Everytime I talk to someone in the insurance department, I tell them the "Harsh Breaking" part of the discount program is WAY TOO SENSITIVE!!! I get the same response, "We will report it". Apparently the information goes to an unmonitored mailbox, because it never changes. Lately, the software has been going crazy. One day I will have 79 harsh breaking incidents, and the next day I will have the normally recorded number. I could understand if there was a tool that measured acceleration, or even tracked speed against what a GPS program might say the speed for a segment of highway is, but the "Harsh Breaking" should not even be a category. 

 

Living in Texas, over 90% of the time if I press my break pedal too hard, it is to avoid a collision with someone that stops suddenly, pulls in front of me and steps on their breaks, or the light turns yellow and I am faced with the decision of possibly allowing myself to be t-boned. I generally do the speed limit, or something nominal like 2 or 3 mph over. I drive a smaller half-ton truck, a Frontier. In Texas where two thirds of the vehicles on the road are full-sized trucks, and people are always making sure they will be the first car at the scene of the accident by driving way too fast, I do have to get on the brakes more than I like sometimes.

 

Some, actually most situations where firm breaking is required, is something that can seldom be predicted. The message I am getting from USAA, by the fact my repeated requests to adjust the parameter for Harshing Braking have been ignored, is to avoid applying the breaks any more than their program will allow and just suffer the consequences. USAA is condoning unsafe driving habits by not addressing this problem with SafePilot. 

 

4 REPLIES

@billtaylor0, your feedback and comments are monitored and very important to us. I understand you have made repeated requests to adjust the parameter and I would like the opportunity to look further into thisWhile I cannot provide a specific time, I appreciate your patience while waiting for the follow-up and response from our area. ~ Joseph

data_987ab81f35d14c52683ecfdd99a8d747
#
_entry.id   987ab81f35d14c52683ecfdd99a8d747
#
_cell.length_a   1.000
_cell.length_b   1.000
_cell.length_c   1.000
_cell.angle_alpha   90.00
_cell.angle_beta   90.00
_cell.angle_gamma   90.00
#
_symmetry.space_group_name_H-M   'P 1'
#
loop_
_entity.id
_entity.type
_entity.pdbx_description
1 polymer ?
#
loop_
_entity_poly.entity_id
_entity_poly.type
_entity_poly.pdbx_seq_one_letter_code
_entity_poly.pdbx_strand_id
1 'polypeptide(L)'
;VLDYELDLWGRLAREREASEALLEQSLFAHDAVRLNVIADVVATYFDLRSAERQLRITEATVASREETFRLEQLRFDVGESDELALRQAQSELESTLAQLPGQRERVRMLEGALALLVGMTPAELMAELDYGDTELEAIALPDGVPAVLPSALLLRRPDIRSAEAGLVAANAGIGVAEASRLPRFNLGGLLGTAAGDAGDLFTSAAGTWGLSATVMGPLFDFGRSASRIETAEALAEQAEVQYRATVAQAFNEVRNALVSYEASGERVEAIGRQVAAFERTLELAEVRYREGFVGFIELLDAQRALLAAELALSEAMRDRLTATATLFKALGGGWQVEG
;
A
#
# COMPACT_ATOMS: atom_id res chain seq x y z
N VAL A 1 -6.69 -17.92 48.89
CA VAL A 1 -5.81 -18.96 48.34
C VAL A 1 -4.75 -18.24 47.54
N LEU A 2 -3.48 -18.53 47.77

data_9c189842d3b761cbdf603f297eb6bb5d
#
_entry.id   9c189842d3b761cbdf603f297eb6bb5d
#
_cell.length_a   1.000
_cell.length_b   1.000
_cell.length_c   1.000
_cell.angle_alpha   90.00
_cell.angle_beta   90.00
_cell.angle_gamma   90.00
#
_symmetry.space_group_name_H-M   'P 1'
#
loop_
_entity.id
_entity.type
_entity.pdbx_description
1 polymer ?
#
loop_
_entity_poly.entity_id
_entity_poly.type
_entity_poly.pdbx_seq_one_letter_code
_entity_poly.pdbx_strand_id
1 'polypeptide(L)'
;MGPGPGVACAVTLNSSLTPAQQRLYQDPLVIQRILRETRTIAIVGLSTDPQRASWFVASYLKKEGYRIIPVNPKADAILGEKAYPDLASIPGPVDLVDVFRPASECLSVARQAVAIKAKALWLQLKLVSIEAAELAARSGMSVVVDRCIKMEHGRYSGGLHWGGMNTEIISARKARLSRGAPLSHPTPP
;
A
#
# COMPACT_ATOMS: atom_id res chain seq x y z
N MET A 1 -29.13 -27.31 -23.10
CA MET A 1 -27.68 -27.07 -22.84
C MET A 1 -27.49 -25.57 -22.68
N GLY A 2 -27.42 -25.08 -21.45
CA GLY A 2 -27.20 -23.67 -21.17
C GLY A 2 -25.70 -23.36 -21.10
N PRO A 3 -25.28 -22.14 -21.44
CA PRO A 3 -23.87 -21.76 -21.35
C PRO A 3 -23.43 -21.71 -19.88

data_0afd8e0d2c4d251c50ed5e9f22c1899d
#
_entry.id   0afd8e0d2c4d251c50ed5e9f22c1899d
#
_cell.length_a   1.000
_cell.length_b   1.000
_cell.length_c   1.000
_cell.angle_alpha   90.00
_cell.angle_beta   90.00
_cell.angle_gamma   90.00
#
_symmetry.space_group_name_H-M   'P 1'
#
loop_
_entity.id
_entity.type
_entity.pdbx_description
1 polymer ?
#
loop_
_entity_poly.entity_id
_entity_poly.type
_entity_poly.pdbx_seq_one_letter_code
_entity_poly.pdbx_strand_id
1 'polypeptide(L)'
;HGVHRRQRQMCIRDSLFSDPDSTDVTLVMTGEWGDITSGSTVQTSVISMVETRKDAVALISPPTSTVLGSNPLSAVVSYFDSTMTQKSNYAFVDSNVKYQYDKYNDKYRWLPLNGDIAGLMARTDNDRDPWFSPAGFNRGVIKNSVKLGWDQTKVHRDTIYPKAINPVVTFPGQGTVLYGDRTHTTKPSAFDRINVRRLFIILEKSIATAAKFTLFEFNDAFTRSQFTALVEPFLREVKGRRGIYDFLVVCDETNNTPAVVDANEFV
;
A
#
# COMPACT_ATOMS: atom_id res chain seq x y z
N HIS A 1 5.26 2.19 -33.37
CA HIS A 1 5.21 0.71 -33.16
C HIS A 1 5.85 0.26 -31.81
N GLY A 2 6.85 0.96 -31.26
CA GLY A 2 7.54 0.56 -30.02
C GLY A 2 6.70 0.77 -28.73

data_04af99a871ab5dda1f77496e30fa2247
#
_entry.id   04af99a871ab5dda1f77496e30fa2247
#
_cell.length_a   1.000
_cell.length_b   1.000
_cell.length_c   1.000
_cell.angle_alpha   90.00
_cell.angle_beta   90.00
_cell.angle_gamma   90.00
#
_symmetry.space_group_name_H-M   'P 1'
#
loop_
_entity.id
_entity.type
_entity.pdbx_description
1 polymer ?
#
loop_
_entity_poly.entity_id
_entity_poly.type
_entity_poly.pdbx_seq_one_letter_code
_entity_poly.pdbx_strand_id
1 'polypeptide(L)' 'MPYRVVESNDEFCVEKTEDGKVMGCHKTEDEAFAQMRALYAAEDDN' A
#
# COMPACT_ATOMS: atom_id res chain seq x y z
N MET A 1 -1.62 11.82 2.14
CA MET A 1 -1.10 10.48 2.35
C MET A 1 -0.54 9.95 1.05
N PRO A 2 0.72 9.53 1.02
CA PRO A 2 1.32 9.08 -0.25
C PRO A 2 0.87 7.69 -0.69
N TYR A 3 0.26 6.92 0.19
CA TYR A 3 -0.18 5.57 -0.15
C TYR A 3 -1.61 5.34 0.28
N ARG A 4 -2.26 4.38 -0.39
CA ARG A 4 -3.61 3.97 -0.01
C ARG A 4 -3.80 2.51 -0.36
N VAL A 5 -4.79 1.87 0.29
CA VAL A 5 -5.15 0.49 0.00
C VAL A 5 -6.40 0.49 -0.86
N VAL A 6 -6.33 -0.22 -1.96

I just signed up, and fortunately I'm not having that kind of sensitivity, but I think this measure is misleading. Today I had to brake harshly when a pedestrian was ON THE HIGHWAY. That is not me driving unsafe. That is me not killing someone who was an idiot.

Just say no to Big Brother insurance-sponsored spy applications.  I'll pay the higher rates to retain more of my privacy.

I agree. I don’t want or need to have every single aspect of my life recorded, stored, and able to be accessed by heaven-only-knows-who (yes, I’m sure USAA tries to protect my privacy, but even DOD, OPM, IRS, SSA, etc., have been hacked). I also will not be buying any car that has “driver-facing cameras”, to monitor and record every time I glance at my speedometer, check my rear view mirror, or look over my shoulder before making a lane change to verify my blind spot is clear. Big Brother considers all of these actions (among untold other legitimate, safe, defensive, driver best-practice actions) as the “driver taking his/her eyes off the road”, and therefore “distracted driving”. I am not comfortable with this level of monitoring, scrutinizing, recording, and babysitting, which will inevitably be used against you in one way or another, especially while these “intelligent” systems are unable to distinguish between legitimate and necessary actions, and the systems’ predetermined “unsafe” ones.
I know there may come a time when all of this stuff will be required in new cars, or just come as standard equipment. If & when that happens, if I can’t find a nifty little sliding camera cover which allows me to choose if and when I want constant monitoring (a certain large online retailer sells some great ones—I use them on my iPhone, iPad, and desktop cameras), I’ll just resort back to using electrical tape, a bandaid, or even a post-it note.